Now on to the rental options

When you’re flipping properties the funding is pretty straight forward with limited options. With rental properties, the world is your canvas. It’s time to get creative! We won’t cover all the options here but here are some common ways we have funded some of our deals.

Traditional Mortgage

We’ve shared in previous posts the power of getting a loan with a minimal down payment. Even though interest rates have risen recently, the money from banks is still super cheap and a viable option to look at. When looking at properties, keep in mind you can get a traditional mortgage on any property with 1-4 units, anything with 5 units or more will require a commercial loan which will usually require a down payment of 25% and will rarely be amortized over a 20 years period.

Owner Financed

Just as we love working with private lenders to flip properties, owner financed deals are our favorite way to finance rentals. Again, it’s simpler with less red tape and you can generally get in with a lower down payment. Owner financed means that the person you are buying the property from is essentially willing to be your bank and allow you pay them over the course of a given time upon which you will pay the balance in full. For example, we bought a property using this strategy where the owner wanted $20k down and 6% interest. While the interest was higher than we could get at a bank we were happy to only bring $20k to the table instead of the $50k that would have been required had we gone through the bank. The other awesome part on this one is we brought a partner in on this to help split the down payment (and revenues), so we ended up only paying $10k to get this property. Which brings me to the next option… utilizing partners.


Real Estate is risky. It really is, and anyone who tells you differently is wrong. Obviously we have all kinds of checks and balances to ensure our investments are as safe as possible, but with rentals you can’t always predict what will happen with roofs or furnaces needing to be replaced, natural disasters, market downturns, nasty tenants, etc. To be honest, it’s a little scary thinking of what the worst case scenario could be with a given property, especially when you start getting more and more units. For that reason, we love working with partners to help split the down payment, ongoing costs, as well as the revenues. We have 4 properties with various partners and it has definitely help me sleep better at night knowing I’m not in this alone if we get that unwanted phone call that something happened to our property.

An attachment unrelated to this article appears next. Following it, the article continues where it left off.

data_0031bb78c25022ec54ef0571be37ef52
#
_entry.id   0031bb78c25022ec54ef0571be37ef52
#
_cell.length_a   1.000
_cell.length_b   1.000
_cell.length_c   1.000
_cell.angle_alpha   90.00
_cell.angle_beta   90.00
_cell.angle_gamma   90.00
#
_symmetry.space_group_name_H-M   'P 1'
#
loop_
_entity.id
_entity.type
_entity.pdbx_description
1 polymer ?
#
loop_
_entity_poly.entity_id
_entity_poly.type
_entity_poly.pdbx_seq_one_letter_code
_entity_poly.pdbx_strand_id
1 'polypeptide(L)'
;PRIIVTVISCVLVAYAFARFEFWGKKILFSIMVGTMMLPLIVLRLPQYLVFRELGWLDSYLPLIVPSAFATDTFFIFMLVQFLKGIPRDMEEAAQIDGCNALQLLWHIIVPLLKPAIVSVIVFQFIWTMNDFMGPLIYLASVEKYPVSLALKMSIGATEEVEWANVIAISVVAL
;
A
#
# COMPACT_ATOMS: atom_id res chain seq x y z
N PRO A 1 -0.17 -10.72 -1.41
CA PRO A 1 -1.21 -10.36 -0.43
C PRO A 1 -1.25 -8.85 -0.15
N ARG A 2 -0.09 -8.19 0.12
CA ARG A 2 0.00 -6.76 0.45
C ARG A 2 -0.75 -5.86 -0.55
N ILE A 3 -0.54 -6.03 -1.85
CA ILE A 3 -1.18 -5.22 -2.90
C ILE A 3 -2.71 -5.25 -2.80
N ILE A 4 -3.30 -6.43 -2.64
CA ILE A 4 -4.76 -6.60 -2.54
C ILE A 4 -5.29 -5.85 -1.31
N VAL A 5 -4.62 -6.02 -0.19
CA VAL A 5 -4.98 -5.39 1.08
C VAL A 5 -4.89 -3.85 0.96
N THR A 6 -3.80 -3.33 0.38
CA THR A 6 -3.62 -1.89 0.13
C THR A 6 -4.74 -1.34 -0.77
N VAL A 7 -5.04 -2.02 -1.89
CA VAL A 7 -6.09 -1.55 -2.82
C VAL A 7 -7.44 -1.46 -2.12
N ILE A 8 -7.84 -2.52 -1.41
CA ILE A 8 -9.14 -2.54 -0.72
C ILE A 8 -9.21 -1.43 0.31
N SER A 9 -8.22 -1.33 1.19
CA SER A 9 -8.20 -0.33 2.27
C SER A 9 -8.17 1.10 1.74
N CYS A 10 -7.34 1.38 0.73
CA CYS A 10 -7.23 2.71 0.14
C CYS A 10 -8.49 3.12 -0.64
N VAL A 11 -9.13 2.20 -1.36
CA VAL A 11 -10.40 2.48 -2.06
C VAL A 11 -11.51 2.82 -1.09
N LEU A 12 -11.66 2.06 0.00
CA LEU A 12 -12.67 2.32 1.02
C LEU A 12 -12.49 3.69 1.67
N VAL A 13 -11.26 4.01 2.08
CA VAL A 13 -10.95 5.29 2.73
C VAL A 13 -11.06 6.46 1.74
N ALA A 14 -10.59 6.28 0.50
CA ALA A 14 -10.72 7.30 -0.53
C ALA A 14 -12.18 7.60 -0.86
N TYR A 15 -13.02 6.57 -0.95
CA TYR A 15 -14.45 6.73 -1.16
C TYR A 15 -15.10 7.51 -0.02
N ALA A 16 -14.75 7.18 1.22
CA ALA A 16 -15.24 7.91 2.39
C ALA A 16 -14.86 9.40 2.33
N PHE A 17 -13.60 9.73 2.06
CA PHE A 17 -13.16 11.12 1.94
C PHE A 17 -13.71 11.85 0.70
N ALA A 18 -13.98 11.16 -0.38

When just starting out, working with more experienced partners can be the thing that escalates you to finding your first property, even with flips. When you find a house you think could work, find someone who knows what they are doing and ask them to mentor you on the house. Even if you end up giving them a split of the profits, this is a very typical way for people to get started. It’s a great way to get a mentor to go in on a deal with you and help spread your risk in a given situation. You may not get to keep all the profits, but you will hopefully use their experience to save yourself money by avoiding rookie mistakes. Then when all goes well on the first project, you can continue working with each other in the future or if you’re confident enough at that point you can try the next one on your own.

There are multiple other ways to finance a property but I’ve probably already bored you to death. The reality is that you can get creative in real estate. If you think of a way to fund a deal, seek it out and give it a shot. We have found that the key is buying right. When you find a house at the right price the money will come and there are multiple people out there willing to partner with you to make that happen. Start building relationships with lenders, bankers, and potential partners so when you do find that deal you’ll be ready to pull the trigger.

Of course, if you have any questions about any of these options or other strategies, feel free to reach out on Facebook, Instagram, Twitter, or shoot us an email at